Criminal Proceedings in Scotland 2015-16

Summary of proceedings dealt with by courts, sentencing outcomes and characteristics of convicted offenders.

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Annex B: Data Quality, Data Processing and Data confidentiality

Data quality: Data capture

B.1 The Criminal History System (CHS) is an administrative system used to track individuals through the criminal justice system and, as such, was not designed purely for statistical purposes. However, actions and processes have been put in place to ensure that Scottish Government statisticians understand the data.

B.2 Annex A outlines how information is entered on the CHS and that extracts are sent to the Scottish Government from Police Scotland on a monthly basis. The data requirements for these extracts are contained in a joint specification document that has been agreed between Police Scotland and the Scottish Government.

B.3 Monthly extracts are uploaded onto a Scottish Government database at which point validation checks are undertaken to ensure a realistic number of records are added to the database. Checks are also made to ensure values for charges, court locations and disposal type are recognised. If any unexplained patterns or unrecognised codes are identified at the data upload stage, further investigations are undertaken. It may be necessary, at times, to go back to Police Scotland to verify the data.

B.4 Charge codes are the operational codes used to identify the crime or offence and are linked to legislation. New charge codes for crimes and offences under emerging legislation are created by the Crown Office and Procurator Fiscal Service (COPFS) on a monthly basis, and shared with the Scottish Government. When new codes are identified at the data upload stage they are verified and then added to a look-up table of recognised codes.

B.5 The Scottish Government is responsible for mapping each charge code to a crime code, which forms the basis of the crime code classification (see Annex D). There are around 6,000 charge codes which are mapped to around 400 crime types. This mapping is agreed with individuals from Police Scotland and COPFS. Once any updates and/or amendments have been agreed, the updated charge code list, together with its mapped crime code, is published by the Scottish Government. The latest version of the charge code list can be accessed here.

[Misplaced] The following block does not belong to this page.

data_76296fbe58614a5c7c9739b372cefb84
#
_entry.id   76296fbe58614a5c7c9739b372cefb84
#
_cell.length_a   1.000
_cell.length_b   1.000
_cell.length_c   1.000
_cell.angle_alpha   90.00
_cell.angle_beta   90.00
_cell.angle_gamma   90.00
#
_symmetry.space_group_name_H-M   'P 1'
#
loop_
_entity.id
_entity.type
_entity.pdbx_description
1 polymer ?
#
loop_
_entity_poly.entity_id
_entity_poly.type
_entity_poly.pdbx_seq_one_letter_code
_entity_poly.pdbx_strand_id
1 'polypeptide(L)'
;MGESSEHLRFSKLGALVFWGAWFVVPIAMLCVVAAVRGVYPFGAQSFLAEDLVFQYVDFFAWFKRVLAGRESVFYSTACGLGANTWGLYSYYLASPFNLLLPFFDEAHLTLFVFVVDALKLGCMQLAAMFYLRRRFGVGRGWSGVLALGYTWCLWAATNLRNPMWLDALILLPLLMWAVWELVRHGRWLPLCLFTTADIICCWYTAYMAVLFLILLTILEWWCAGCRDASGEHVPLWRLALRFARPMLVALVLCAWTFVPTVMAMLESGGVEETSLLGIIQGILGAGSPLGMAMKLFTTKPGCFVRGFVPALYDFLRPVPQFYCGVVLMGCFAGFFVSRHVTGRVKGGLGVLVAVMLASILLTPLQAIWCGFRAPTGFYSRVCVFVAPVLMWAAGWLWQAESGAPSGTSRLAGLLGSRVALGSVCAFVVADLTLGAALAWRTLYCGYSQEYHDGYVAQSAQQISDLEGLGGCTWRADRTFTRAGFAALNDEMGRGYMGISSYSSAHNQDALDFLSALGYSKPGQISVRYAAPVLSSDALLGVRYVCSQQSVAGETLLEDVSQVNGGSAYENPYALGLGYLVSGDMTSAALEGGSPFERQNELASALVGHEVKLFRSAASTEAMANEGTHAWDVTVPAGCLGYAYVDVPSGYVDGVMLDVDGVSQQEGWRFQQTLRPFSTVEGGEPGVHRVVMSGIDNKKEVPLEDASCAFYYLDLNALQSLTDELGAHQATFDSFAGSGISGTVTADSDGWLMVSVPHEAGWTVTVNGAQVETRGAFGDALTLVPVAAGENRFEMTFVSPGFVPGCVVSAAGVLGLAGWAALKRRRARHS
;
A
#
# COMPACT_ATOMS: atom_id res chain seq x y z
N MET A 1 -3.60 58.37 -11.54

Data quality: Data validation during production of the statistical bulletin

B.6 As a court proceeding or police/ COPFS non-court disposal can be made up of more than one offence, production of the statistics at 'persons' level requires an intermediary processing stage to be carried out on the CHS data. Where a person is proceeded against for more than one crime or offence in a single proceeding, only the main charge is counted. The main charge is the one receiving the most severe penalty (or disposal) if one or more charges are proved, and is identified using a look-up table which ranks the disposal types in order of importance.

B.7 For example, custody is ranked higher than a monetary fine, so for a proceeding where there was a mixture of these two types of disposal, the main charge counted for this record would be the charge associated with the custody disposal rather than the charge related to the monetary disposal. Once this dataset is created the following types of validation are carried out:

  • Automated validation procedures and manual checks to identify any unrealistic data values e.g. long custodial sentences for petty crimes or short sentences for the most serious of crimes. Effort is also made to clean up records for which key information is missing e.g. missing court locations or age/gender of the offender. These are referred back to Police Scotland, Scottish Court and Tribunal Service (SCTS) or COPFS (depending upon the nature of the problem) either for correction or for explanation of any unusual circumstances.
  • Other checks are carried out as necessary based on changes to the justice system. For example when new legislation is implemented, checks are undertaken to ensure cases are coming through the system at a realistic rate.
  • Trends in the statistics are compared against case processing information published by COPFS and management information provided by SCTS to ensure that the volume of court proceedings are consistent. Information is compared by court type (e.g. high court, sheriff court etc.) to identify any differences.
  • Further checks are undertaken by crime type, sentence type and other characteristics to identify any errors. As an extra level of assurance, policy experts within the Scottish Government are consulted to identify why any significant changes may have occurred. Any relevant contextual information is then added to the bulletin.
  • Similar consultation is undertaken with COPFS, SCTS and Police Scotland wherein results are shared purely for quality assurance purposes. Insight at an operational level provides invaluable feedback and informs whether further investigation on the statistics is required.